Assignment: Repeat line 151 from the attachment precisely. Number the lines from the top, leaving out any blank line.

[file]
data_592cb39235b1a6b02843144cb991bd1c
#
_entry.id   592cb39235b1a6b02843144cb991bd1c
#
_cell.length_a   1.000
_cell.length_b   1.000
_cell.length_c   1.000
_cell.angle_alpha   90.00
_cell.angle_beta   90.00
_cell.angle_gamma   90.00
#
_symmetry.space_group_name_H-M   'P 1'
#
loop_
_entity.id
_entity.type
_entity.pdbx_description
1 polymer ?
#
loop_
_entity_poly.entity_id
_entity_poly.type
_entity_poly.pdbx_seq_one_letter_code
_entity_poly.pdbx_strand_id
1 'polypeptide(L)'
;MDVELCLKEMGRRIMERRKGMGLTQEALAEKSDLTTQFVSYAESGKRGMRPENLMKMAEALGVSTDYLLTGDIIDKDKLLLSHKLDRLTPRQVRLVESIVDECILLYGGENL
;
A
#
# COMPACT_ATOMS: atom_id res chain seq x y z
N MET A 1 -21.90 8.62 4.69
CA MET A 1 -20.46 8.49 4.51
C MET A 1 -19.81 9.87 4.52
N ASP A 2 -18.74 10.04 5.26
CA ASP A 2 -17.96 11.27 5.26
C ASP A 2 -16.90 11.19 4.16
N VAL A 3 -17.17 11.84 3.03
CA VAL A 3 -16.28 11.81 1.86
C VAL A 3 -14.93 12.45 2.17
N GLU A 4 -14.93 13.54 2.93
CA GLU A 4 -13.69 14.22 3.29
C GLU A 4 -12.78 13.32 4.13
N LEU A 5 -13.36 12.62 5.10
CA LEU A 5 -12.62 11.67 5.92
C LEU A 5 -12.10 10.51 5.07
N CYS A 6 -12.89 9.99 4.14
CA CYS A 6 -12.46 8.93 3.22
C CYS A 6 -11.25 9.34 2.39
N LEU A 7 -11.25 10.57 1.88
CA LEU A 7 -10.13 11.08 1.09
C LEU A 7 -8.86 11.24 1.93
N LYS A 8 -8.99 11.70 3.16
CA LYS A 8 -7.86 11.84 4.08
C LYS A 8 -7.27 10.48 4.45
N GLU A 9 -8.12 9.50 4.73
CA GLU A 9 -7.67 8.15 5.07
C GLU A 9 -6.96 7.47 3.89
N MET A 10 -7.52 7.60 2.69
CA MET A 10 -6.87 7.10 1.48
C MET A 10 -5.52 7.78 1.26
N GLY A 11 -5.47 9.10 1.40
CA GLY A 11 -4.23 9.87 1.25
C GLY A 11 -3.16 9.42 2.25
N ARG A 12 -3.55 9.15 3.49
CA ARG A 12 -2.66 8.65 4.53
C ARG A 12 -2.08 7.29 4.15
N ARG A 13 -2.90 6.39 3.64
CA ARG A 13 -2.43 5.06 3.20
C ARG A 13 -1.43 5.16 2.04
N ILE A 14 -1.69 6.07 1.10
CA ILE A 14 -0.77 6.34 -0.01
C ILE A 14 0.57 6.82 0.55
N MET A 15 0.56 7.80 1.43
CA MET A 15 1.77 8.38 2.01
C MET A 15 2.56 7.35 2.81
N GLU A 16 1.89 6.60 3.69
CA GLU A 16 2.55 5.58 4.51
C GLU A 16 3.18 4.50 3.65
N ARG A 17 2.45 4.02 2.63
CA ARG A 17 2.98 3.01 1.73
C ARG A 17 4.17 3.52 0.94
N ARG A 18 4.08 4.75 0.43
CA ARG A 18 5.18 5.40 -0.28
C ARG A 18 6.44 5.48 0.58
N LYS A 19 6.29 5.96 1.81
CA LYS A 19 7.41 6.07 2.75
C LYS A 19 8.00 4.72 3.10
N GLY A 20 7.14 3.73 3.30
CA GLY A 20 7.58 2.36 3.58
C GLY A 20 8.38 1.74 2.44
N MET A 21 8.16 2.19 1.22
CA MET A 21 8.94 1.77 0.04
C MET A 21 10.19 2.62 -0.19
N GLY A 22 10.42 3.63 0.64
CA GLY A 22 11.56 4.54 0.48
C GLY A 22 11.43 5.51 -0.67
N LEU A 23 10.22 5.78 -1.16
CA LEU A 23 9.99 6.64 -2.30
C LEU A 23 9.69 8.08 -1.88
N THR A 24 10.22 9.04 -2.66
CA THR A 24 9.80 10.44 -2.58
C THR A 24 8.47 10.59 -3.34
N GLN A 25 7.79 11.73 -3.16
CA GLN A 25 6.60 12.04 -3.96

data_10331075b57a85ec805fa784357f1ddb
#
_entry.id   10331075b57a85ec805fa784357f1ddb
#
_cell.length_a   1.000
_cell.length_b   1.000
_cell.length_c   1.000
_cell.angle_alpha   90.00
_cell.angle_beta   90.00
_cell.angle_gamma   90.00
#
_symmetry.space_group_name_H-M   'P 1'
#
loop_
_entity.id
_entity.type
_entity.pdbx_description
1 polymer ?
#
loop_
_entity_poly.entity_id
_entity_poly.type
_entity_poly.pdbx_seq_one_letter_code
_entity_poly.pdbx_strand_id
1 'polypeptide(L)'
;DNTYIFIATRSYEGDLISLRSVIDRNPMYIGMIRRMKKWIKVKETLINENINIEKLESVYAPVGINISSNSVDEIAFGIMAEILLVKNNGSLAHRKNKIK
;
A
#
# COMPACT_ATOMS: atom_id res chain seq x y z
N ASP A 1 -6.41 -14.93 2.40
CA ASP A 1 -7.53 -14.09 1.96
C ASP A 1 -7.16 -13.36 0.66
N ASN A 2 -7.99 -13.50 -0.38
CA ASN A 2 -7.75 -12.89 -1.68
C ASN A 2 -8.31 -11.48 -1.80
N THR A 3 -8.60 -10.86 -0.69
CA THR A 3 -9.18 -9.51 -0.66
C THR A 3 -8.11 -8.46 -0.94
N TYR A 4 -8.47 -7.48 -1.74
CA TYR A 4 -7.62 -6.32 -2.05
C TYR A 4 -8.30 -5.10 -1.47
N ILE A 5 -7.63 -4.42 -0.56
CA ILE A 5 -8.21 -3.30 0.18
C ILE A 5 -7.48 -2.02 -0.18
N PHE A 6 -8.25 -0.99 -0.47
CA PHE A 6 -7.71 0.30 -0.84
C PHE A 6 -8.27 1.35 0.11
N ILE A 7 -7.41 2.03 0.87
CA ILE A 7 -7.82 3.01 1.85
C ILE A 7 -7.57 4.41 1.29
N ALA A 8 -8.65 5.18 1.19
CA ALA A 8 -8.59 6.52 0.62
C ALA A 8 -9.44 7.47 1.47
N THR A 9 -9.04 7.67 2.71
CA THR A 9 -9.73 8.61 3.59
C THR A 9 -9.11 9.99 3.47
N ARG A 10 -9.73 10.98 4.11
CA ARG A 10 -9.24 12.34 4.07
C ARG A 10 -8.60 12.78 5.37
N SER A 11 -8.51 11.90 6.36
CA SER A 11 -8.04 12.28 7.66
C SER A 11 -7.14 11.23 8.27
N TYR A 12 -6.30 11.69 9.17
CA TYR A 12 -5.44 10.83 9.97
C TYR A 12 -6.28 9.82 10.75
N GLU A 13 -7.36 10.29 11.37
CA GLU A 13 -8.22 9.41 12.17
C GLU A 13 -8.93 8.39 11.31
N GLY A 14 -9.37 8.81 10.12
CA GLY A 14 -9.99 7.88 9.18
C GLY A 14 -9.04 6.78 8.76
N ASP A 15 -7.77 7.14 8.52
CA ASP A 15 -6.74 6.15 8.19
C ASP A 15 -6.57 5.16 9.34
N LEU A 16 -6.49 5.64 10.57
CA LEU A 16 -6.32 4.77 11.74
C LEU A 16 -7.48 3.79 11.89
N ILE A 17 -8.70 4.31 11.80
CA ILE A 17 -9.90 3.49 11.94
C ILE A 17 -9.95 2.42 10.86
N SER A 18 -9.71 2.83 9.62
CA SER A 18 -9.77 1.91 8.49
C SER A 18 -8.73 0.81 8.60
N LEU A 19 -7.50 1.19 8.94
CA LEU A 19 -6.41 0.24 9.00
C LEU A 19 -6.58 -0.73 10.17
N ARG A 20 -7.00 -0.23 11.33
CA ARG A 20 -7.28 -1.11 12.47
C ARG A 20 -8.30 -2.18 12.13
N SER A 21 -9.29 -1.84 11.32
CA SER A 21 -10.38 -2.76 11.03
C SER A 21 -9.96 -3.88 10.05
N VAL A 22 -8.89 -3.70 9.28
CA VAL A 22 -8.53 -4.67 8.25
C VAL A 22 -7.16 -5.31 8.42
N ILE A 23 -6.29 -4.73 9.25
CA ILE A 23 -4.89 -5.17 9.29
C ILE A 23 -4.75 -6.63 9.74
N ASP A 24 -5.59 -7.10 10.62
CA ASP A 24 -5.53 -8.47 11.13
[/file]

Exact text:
CA PHE A 6 -7.71 0.30 -0.84